- to say or read (something) aloud for another person to transcribe or for a machine to record: to dictate some letters to a secretary.
- to prescribe or lay down authoritatively or peremptorily; command unconditionally: to dictate peace terms to a conquered enemy.
- to say or read aloud something to be written down by a person or recorded by a machine.
- to give orders.
- an authoritative order or command.
- a guiding or governing principle, requirement, etc.: to follow the dictates of one's conscience.
Origin of dictate
SynonymsSee more synonyms on Thesaurus.com
Examples from the Web for dictated
The remainder is “peculiar” motion: movement of galaxies as dictated by the presence of matter nearby.Laniakea: The Milky Way’s Place in the Heavens
Matthew R. Francis
September 7, 2014
I dictated a return note thanking him for the thoughtful gift and encouraging note.Rebels Rise Again Over Flag Banning
July 28, 2014
Power in Washington was dictated by seniority for generations.Voters Hate Seniors More Than Crooks; Can Thad Cochran Survive That?
June 24, 2014
The sentence is dictated by statute and therefore the defendant gets next to no payoff for his guilty plea.How Justin Bieber Can Beat His DUI
Eboni K. Williams
February 26, 2014
The order of words in a book is dictated by the linear nature of the medium.Why We Should Read World History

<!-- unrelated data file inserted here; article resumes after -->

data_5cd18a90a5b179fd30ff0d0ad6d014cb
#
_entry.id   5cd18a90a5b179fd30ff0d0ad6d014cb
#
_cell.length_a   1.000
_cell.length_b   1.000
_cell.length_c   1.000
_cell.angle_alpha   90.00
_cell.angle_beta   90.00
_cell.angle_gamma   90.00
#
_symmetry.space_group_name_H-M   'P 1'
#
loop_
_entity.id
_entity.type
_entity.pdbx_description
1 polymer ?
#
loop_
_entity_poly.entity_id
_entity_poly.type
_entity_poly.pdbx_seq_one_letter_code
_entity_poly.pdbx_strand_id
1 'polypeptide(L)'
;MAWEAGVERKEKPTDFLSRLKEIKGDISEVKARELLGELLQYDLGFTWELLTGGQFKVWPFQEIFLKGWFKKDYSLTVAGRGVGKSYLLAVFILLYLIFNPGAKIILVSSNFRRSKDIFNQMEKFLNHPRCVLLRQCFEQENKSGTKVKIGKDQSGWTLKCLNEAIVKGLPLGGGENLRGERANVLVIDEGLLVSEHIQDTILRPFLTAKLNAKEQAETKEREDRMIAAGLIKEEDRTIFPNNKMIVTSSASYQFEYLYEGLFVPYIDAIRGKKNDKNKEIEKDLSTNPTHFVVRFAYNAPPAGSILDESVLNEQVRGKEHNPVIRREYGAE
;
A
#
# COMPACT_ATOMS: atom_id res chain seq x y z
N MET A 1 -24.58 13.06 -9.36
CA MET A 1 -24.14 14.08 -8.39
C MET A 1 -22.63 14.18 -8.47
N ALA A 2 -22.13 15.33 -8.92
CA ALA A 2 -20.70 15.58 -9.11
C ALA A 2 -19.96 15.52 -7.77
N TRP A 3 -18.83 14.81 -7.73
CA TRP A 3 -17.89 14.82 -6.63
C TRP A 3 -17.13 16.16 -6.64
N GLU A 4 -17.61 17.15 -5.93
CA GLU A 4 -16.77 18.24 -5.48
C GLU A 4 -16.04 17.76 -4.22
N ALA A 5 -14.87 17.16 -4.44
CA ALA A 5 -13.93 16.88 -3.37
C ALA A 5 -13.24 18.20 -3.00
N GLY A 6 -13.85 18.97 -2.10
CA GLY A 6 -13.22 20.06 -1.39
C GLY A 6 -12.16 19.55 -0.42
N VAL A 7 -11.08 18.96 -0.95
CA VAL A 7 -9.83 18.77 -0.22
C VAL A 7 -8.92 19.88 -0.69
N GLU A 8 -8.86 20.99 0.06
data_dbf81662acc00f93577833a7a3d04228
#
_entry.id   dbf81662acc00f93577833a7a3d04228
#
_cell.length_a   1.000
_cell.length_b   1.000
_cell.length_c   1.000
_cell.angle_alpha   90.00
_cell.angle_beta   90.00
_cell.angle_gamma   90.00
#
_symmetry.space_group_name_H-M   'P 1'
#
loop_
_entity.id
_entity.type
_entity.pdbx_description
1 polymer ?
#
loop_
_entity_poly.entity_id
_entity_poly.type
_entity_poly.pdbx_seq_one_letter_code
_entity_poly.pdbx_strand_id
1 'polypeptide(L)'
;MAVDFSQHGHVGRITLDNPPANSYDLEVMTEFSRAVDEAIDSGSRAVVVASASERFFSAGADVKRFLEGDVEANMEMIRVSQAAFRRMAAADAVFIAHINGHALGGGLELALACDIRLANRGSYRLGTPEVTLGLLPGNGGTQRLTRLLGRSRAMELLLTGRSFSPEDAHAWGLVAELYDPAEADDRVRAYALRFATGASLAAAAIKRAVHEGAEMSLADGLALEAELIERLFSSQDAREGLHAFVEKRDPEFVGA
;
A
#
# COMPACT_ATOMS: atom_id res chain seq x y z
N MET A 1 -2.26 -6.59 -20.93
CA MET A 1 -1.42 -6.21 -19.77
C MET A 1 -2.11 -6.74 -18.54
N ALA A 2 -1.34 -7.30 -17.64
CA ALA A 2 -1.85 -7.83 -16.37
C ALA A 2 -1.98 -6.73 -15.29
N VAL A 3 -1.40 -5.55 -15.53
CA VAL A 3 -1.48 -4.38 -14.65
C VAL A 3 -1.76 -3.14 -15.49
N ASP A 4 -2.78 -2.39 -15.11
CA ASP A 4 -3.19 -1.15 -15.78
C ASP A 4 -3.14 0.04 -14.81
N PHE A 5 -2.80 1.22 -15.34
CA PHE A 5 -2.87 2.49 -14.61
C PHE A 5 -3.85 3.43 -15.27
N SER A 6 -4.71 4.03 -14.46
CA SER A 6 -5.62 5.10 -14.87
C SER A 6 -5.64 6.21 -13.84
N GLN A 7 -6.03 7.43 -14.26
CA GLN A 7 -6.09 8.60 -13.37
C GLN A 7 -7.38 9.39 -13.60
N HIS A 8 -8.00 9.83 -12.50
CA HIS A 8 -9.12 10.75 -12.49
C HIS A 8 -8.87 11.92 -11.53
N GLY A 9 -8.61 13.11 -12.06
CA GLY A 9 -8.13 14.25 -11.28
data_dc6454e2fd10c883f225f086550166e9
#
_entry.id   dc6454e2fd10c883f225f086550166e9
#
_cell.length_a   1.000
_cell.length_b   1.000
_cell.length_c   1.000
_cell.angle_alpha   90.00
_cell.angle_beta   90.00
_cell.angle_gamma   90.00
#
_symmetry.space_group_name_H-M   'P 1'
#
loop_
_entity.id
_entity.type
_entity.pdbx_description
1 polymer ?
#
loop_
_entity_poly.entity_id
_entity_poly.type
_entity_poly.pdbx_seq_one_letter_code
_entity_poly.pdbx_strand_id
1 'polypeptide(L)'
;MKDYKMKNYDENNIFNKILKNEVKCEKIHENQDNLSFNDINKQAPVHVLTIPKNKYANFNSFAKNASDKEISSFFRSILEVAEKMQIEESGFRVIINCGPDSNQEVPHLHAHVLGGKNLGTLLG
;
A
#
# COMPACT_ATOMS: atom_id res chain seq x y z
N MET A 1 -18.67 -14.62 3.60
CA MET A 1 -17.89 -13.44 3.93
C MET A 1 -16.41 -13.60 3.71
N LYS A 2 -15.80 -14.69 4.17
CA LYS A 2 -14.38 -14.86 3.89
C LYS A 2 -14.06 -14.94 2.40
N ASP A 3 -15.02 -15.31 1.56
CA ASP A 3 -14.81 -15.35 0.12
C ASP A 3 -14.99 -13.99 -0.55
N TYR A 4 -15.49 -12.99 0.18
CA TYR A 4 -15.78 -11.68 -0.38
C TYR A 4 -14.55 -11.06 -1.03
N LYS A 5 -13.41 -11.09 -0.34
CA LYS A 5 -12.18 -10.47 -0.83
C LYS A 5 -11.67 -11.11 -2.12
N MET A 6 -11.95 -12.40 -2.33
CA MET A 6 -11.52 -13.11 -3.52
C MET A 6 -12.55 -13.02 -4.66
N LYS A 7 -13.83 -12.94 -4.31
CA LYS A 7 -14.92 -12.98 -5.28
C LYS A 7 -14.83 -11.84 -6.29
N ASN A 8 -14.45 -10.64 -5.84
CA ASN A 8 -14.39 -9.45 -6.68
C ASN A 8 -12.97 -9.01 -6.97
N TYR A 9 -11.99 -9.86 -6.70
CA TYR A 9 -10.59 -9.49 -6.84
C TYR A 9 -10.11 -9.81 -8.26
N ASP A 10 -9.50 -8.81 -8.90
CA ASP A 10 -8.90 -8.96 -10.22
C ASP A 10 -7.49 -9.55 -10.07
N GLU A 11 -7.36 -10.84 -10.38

December 25, 2013
It was as if some will independent of my own had dictated the words.The Bacillus of Beauty
So Betty dictated and he wrote: yes, it had come to this—she dictated and he wrote, and signed too.Fair Margaret
H. Rider Haggard
Sure I am that your conduct is not dictated by a regard for my ease or my welfare.Imogen
I feared that you might misunderstand the motives which have dictated my conduct.Vivian Grey
Earl of Beaconsfield, Benjamin Disraeli
Old Mme. Rougon must have dictated it; he could hear in it the very inflections of her voice.Doctor Pascal
- to say (messages, letters, speeches, etc) aloud for mechanical recording or verbatim transcription by another person
- (tr) to prescribe (commands) authoritatively
- (intr) to act in a tyrannical manner; seek to impose one's will on others
- an authoritative command
- a guiding principle or rulethe dictates of reason
Word Origin and History for dictated
1590s, from Latin dictatum "something dictated," noun use of neuter past participle of dictare (see dictate (v.)).
1590s, "to practice dictation, say aloud for another to write down," from Latin dictatus, past participle of dictare "say often, prescribe," frequentative of dicere "tell, say" (see diction). Sense of "to command" is 1620s. Related: Dictated; dictates; dictating.